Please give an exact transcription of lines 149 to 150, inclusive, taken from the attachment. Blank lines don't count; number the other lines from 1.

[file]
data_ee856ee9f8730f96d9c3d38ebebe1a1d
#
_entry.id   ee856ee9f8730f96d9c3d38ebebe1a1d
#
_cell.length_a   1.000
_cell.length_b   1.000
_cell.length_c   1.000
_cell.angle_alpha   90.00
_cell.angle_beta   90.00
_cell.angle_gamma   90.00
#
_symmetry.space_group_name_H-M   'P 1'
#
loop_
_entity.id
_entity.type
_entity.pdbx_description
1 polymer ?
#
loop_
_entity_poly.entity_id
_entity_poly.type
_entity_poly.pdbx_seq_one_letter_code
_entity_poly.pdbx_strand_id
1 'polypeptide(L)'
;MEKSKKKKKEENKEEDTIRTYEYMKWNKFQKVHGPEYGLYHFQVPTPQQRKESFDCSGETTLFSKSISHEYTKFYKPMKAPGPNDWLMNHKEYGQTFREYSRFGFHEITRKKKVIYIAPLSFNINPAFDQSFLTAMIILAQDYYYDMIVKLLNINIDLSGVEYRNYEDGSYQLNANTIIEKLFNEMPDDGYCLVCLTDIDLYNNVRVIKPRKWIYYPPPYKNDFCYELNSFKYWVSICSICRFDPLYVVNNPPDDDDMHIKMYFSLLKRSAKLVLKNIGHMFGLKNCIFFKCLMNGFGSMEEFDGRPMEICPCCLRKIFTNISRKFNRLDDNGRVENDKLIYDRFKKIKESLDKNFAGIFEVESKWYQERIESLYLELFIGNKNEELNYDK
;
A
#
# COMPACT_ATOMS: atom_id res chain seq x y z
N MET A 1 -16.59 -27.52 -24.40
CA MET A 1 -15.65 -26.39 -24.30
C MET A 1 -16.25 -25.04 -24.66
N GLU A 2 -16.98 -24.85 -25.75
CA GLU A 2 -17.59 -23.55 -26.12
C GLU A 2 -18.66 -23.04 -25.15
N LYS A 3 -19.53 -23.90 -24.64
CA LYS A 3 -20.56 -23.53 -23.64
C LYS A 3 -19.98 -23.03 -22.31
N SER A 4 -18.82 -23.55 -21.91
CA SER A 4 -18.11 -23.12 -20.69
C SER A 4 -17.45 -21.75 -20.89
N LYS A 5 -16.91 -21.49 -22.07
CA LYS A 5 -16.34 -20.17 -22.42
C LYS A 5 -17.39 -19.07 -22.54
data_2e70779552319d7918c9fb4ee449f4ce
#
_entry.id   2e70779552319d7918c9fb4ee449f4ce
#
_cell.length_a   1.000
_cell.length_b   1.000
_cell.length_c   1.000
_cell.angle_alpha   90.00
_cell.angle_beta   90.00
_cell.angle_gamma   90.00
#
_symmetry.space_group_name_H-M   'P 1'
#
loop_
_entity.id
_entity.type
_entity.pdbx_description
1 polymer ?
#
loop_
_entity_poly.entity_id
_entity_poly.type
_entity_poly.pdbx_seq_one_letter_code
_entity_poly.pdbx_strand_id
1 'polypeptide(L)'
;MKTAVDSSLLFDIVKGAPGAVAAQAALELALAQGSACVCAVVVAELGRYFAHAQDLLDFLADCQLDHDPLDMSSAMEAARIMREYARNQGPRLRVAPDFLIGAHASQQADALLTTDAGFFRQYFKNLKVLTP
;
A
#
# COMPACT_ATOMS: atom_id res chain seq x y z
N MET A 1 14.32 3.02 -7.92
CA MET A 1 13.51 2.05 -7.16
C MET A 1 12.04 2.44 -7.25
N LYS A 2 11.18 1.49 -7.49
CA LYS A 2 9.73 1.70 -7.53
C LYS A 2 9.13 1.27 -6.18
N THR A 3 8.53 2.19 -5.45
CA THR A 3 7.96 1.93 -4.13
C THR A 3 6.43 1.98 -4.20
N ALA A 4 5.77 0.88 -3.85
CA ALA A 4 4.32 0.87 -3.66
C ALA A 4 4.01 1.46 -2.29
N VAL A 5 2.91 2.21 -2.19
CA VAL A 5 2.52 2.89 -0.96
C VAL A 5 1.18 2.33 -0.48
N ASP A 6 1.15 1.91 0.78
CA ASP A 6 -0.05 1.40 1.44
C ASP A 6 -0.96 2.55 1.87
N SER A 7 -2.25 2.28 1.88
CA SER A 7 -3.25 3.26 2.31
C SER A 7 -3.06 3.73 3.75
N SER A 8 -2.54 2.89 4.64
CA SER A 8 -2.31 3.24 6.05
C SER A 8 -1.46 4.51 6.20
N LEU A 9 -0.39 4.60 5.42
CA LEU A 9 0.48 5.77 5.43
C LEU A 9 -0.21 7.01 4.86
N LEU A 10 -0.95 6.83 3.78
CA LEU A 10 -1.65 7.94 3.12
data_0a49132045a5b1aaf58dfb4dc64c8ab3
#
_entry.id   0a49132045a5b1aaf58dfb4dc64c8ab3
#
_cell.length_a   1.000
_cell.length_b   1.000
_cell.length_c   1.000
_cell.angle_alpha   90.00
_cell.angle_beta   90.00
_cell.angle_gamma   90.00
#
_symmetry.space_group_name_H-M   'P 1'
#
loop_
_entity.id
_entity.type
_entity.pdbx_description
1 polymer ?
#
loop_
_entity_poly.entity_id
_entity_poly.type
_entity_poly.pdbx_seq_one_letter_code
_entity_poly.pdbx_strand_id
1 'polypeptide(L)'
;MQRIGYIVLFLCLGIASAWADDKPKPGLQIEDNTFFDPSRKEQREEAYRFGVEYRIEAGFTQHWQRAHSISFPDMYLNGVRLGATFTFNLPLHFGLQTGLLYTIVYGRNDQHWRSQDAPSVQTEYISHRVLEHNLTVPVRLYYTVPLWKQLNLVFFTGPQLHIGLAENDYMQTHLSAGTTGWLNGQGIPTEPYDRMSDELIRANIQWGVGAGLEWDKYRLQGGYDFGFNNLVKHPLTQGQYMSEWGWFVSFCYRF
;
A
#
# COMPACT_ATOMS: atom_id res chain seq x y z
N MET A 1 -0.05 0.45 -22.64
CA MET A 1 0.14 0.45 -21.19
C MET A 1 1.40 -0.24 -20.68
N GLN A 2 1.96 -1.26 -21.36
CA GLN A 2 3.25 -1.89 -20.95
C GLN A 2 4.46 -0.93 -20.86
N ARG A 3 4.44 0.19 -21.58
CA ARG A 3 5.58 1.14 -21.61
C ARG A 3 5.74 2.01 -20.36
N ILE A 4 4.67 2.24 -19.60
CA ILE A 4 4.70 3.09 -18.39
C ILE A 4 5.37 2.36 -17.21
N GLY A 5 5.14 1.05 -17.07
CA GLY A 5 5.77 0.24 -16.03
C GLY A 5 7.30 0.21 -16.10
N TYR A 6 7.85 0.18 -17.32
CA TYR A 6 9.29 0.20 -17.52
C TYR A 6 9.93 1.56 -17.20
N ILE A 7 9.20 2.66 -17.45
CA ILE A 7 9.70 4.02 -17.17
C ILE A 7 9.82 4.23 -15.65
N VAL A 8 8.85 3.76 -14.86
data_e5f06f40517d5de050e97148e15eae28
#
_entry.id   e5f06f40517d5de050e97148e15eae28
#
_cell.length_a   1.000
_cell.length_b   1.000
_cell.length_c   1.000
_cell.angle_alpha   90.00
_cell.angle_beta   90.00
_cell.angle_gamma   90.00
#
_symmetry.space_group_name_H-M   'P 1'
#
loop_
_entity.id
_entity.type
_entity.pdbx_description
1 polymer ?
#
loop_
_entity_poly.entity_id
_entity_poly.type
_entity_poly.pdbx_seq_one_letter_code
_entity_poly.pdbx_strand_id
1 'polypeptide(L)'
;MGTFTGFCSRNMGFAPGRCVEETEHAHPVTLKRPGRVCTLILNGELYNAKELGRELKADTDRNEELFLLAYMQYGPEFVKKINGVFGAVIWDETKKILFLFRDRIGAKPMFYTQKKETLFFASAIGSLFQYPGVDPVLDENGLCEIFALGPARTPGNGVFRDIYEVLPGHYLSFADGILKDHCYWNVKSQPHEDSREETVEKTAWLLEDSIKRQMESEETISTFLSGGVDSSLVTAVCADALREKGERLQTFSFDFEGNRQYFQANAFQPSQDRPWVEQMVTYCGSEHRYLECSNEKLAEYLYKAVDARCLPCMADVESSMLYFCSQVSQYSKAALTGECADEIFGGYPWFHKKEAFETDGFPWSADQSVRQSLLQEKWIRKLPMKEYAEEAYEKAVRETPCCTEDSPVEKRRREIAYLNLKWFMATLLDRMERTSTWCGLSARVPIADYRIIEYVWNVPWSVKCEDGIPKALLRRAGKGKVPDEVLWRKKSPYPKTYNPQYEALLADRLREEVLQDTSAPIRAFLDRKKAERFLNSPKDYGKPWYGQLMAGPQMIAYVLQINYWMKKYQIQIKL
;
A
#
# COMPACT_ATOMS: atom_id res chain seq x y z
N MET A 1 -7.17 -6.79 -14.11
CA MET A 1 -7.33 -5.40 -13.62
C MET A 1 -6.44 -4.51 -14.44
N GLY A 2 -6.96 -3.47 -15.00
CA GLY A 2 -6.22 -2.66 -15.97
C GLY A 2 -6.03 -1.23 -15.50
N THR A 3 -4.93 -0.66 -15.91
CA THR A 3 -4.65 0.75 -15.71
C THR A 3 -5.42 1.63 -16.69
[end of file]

C GLY A 5 7.30 0.21 -16.10
N TYR A 6 7.85 0.18 -17.32